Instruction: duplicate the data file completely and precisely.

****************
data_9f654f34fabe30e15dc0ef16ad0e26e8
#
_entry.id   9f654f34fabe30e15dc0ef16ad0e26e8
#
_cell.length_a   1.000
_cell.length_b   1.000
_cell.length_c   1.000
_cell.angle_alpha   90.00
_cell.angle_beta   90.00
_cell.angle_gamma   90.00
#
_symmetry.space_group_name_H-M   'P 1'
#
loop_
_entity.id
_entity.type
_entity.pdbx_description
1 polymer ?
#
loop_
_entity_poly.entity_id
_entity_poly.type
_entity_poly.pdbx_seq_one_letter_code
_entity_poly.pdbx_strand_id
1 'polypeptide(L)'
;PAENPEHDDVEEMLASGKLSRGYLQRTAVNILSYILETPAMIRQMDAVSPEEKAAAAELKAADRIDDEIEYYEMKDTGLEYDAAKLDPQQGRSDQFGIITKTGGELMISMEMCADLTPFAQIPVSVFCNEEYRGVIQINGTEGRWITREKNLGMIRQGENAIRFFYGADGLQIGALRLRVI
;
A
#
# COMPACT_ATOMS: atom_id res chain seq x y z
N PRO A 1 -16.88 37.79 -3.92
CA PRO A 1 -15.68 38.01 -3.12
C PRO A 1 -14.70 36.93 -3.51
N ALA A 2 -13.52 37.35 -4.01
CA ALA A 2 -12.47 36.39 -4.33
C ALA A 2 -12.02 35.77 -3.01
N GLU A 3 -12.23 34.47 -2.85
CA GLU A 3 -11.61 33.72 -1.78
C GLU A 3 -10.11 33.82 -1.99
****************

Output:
data_9f654f34fabe30e15dc0ef16ad0e26e8
#
_entry.id   9f654f34fabe30e15dc0ef16ad0e26e8
#
_cell.length_a   1.000
_cell.length_b   1.000
_cell.length_c   1.000
_cell.angle_alpha   90.00
_cell.angle_beta   90.00
_cell.angle_gamma   90.00
#
_symmetry.space_group_name_H-M   'P 1'
#
loop_
_entity.id
_entity.type
_entity.pdbx_description
1 polymer ?
#
loop_
_entity_poly.entity_id
_entity_poly.type
_entity_poly.pdbx_seq_one_letter_code
_entity_poly.pdbx_strand_id
1 'polypeptide(L)'
;PAENPEHDDVEEMLASGKLSRGYLQRTAVNILSYILETPAMIRQMDAVSPEEKAAAAELKAADRIDDEIEYYEMKDTGLEYDAAKLDPQQGRSDQFGIITKTGGELMISMEMCADLTPFAQIPVSVFCNEEYRGVIQINGTEGRWITREKNLGMIRQGENAIRFFYGADGLQIGALRLRVI
;
A
#
# COMPACT_ATOMS: atom_id res chain seq x y z
N PRO A 1 -16.88 37.79 -3.92
CA PRO A 1 -15.68 38.01 -3.12
C PRO A 1 -14.70 36.93 -3.51
N ALA A 2 -13.52 37.35 -4.01
CA ALA A 2 -12.47 36.39 -4.33
C ALA A 2 -12.02 35.77 -3.01
N GLU A 3 -12.23 34.47 -2.85
CA GLU A 3 -11.61 33.72 -1.78
C GLU A 3 -10.11 33.82 -1.99